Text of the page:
Marble group of Aphrodite with Pan and Eros

About 100 BC
Height (base included) 1.55m
From Delos, House of the Poseidoniasts of Beirut
Exhibition Room: National Archaeological Museum inv. no. 3335, Room 30

The naked goddess of beauty and love is rendered frontally with hair well-combed and tied up by means of a scarf bound in a bow above her parting. The manner in which she bends her left leg lends a gracefulness to her stance. She holds her left hand in front of her pubic triangle which she is trying to cover or protect with her palm from the indiscreet intentions of the philanderer Pan, while she brandishes her sandal in her raised right hand in an attempt to deter him. The goat-footed, horned god has seized her left wrist with his sinewy left hand. He leans on a tree trunk covered with an animal's skin and has left his hunting stick (lagobolon) at the foot of the tree. The little, winged son of Aphrodite, Eros, is trying to repulse Pan by grasping his right horn. On the low base of the group an inscription is carved 'Dionysos, son of Zenon who was son Theodoros, from Beirut dedicated [this offering] to the ancestral gods for his own benefit and that of his children'.

The marble group was found on the island of Delos in 1904, in a room (N) of the Hall of the Guild of the Poseidoniasts (that is, worshippers of the god Poseidon) from Beirut. According to the inscription above the west columns lining the big court of the building , the members of this club were tradesmen, shipowners and warehousemen. The architectural remains and movable finds from the structure dating to the first half of 2nd cent. BC reveal that it served as a sanctuary, since it possessed rooms reserved for the cult of Rome, Poseidon, and, probably, Astarte, as a commercial headquarters and as an accommodation for casual merchants. A Roman was involved in its erection, according to a decree of the guild of the Poseidoniasts dated to 153/152 BC. The building was damaged in 88 BC when the troops of Mithridates VI the Eupator, the king of Pontus, attacked the island during his war against the Romans and was never repaired after the sack of the island by pirates, allies of Mithridates, in 69 BC.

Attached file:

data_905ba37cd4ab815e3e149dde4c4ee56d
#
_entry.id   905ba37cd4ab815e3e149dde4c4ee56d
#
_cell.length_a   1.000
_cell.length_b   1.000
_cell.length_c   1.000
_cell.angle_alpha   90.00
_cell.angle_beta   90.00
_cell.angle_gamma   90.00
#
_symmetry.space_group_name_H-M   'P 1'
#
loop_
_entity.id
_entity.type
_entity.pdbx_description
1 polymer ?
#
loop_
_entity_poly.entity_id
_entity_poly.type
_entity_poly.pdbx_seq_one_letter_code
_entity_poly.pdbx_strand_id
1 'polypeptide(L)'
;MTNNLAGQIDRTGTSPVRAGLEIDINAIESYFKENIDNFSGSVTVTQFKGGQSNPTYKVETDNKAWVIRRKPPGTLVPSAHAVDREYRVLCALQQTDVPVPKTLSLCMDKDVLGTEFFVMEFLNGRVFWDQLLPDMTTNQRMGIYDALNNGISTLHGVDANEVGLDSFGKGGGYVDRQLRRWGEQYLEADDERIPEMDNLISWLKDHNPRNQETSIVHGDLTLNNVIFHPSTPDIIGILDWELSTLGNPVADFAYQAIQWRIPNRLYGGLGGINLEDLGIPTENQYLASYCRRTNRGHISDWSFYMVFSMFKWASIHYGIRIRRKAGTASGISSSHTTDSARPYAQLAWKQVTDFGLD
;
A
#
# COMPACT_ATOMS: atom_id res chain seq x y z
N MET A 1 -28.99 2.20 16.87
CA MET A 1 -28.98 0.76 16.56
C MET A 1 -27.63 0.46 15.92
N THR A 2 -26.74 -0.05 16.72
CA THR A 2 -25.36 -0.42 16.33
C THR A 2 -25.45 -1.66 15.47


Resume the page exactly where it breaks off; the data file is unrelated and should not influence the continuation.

Delos was declared a free port by the Romans in 166 BC and soon became a hub for Greco-Roman transactions and a cosmopolitan centre. The numerous public and private buildings on the island were decorated with sculpture and thanks to demand for their services artists from Athens and Asia Minor moved to the island. The variety of sculptural examples from the Hall of the Poseidoniasts, which include statues of Rome, Poseidon, an image of Hekate, statuettes of Herakles Epitrapezios (= 'seated at a table') and of Aphrodite of the Arles type, bronze busts of merchant benefactors and culminate in our group of Aphrodite with Pan and Eros show the tastes of Asian tradesmen and a whimsical, slightly erotic mood alongside a more austere, traditional trend and certain classicizing pieces.

Bibliography: ┴. Stewart, Greek sculpture, New Haven-London 1990, 56-58, 226-228. ═. ╩altsas, Sculpture in the National Archaeological Museum, ┴thens 2002, 294-295 no. 617. Ph. Bruneau and J. Ducat, Guide de Delos, Paris 20054, 227-231.

 
 
 
 
 
 
Position in the museum
 
     
     
                    
HELLENIC MINISTRY OF CULTURE   
 
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